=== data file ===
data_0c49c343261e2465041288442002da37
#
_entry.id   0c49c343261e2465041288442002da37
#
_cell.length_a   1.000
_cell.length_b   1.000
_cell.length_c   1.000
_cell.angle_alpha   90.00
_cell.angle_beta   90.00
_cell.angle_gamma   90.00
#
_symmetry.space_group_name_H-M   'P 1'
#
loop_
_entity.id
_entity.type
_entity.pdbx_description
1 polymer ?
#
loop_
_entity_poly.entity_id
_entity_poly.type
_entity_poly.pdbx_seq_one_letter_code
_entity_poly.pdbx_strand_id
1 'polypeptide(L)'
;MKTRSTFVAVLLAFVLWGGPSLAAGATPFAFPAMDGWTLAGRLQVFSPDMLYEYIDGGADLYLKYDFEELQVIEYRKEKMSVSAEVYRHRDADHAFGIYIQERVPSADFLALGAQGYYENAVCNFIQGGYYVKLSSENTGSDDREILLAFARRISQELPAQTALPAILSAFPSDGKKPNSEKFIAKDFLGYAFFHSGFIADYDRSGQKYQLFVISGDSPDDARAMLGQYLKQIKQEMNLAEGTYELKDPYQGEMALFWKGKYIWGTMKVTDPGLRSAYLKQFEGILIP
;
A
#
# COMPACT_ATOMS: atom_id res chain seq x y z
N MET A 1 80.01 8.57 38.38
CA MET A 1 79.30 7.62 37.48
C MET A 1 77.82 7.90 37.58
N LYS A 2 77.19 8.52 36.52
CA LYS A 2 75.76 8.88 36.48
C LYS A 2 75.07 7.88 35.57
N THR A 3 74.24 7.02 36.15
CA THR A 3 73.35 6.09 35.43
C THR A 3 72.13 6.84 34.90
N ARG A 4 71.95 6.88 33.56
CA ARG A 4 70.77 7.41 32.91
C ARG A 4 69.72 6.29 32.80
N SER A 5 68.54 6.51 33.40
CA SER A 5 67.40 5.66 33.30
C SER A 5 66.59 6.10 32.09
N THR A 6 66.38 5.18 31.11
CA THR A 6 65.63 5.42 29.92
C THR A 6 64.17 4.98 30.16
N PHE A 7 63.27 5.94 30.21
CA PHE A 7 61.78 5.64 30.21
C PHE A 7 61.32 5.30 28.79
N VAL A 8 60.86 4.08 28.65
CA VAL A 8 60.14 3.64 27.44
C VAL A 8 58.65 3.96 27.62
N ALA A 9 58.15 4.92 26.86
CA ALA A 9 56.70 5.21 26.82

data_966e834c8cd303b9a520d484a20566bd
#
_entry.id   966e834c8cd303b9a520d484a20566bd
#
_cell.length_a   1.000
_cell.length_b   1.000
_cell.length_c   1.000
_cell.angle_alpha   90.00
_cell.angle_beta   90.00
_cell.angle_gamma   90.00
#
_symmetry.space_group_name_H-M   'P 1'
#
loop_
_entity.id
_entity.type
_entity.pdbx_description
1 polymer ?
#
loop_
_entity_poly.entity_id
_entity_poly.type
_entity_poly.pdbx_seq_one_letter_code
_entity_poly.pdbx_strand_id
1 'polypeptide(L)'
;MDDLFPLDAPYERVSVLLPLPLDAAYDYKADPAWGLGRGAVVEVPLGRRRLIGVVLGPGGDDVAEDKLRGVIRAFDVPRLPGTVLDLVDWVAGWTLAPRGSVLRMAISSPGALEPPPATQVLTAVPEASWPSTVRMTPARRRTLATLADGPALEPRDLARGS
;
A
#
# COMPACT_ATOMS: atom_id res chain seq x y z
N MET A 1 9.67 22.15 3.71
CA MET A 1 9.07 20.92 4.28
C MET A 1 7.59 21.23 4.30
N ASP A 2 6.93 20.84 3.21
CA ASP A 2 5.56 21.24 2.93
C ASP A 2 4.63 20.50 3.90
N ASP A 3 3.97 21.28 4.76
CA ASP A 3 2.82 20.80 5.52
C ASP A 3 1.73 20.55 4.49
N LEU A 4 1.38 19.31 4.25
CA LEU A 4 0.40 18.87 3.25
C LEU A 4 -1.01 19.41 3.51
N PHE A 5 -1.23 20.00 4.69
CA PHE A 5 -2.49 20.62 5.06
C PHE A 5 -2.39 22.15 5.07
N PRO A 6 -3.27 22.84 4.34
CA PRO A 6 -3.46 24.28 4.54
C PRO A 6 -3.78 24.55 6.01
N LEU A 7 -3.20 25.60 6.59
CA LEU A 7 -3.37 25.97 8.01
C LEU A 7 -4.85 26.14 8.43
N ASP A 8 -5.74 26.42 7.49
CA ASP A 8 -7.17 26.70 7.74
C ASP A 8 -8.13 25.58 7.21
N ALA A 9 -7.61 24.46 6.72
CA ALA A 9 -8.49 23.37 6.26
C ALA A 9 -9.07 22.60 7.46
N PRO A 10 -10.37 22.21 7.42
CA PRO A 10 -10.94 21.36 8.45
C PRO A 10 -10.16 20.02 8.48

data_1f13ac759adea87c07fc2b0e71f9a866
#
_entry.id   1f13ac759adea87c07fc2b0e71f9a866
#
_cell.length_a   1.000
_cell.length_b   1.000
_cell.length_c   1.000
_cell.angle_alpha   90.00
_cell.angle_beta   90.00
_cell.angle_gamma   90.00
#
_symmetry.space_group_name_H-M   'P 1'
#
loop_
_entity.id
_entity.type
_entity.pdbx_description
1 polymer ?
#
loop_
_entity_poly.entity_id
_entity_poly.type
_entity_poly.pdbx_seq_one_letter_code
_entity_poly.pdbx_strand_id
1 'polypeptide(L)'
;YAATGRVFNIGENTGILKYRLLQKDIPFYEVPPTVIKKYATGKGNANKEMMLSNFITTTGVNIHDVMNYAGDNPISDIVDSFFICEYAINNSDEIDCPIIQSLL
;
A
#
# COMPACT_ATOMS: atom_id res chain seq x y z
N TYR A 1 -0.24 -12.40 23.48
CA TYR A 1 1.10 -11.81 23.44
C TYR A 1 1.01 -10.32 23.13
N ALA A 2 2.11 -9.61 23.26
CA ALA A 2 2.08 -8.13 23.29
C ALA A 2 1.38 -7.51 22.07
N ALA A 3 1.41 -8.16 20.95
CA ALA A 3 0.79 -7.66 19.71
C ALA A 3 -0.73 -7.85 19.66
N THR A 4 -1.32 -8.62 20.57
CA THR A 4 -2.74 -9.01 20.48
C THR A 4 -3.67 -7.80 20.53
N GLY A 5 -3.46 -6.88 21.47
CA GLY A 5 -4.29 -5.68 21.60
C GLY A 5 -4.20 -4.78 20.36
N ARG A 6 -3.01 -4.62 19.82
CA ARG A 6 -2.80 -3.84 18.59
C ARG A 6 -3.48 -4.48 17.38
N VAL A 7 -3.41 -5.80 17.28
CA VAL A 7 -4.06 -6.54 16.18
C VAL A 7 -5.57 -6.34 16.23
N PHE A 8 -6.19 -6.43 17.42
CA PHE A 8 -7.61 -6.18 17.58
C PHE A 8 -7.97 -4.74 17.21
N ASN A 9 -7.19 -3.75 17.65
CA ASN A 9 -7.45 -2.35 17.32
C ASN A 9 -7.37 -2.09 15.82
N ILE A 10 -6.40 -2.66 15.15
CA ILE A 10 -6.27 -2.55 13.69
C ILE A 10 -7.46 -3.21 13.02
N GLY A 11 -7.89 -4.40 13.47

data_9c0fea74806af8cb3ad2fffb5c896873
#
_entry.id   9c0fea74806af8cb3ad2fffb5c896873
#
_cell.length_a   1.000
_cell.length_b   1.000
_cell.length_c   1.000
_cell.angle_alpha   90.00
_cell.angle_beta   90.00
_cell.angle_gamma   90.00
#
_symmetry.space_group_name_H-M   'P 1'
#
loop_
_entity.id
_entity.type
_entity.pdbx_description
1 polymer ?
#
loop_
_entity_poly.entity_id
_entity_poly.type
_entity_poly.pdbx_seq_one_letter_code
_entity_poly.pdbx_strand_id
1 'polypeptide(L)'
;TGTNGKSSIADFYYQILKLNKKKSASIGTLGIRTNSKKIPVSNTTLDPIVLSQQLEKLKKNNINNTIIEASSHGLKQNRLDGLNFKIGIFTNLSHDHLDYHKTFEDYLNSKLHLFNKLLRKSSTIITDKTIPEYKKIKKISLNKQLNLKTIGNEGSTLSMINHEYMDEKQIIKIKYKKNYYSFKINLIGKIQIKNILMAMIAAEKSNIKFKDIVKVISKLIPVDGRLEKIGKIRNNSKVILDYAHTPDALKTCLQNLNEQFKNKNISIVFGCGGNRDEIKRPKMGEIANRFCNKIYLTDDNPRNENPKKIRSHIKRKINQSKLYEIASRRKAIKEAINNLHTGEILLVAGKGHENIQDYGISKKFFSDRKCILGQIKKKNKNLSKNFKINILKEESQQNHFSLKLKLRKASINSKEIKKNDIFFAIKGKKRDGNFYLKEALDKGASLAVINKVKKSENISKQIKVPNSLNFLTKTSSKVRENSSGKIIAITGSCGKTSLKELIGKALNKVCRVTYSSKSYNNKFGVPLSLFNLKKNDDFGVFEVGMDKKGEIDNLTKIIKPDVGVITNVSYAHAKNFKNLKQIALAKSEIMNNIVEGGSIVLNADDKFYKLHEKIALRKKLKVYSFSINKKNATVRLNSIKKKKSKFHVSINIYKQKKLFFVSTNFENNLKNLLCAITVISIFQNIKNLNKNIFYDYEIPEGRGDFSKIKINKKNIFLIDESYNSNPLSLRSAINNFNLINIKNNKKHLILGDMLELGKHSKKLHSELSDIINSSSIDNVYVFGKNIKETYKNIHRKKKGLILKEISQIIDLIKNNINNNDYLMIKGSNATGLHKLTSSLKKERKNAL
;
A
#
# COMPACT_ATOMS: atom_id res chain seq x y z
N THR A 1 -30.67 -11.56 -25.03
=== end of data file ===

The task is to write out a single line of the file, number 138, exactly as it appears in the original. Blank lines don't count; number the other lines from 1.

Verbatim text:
_entity_poly.type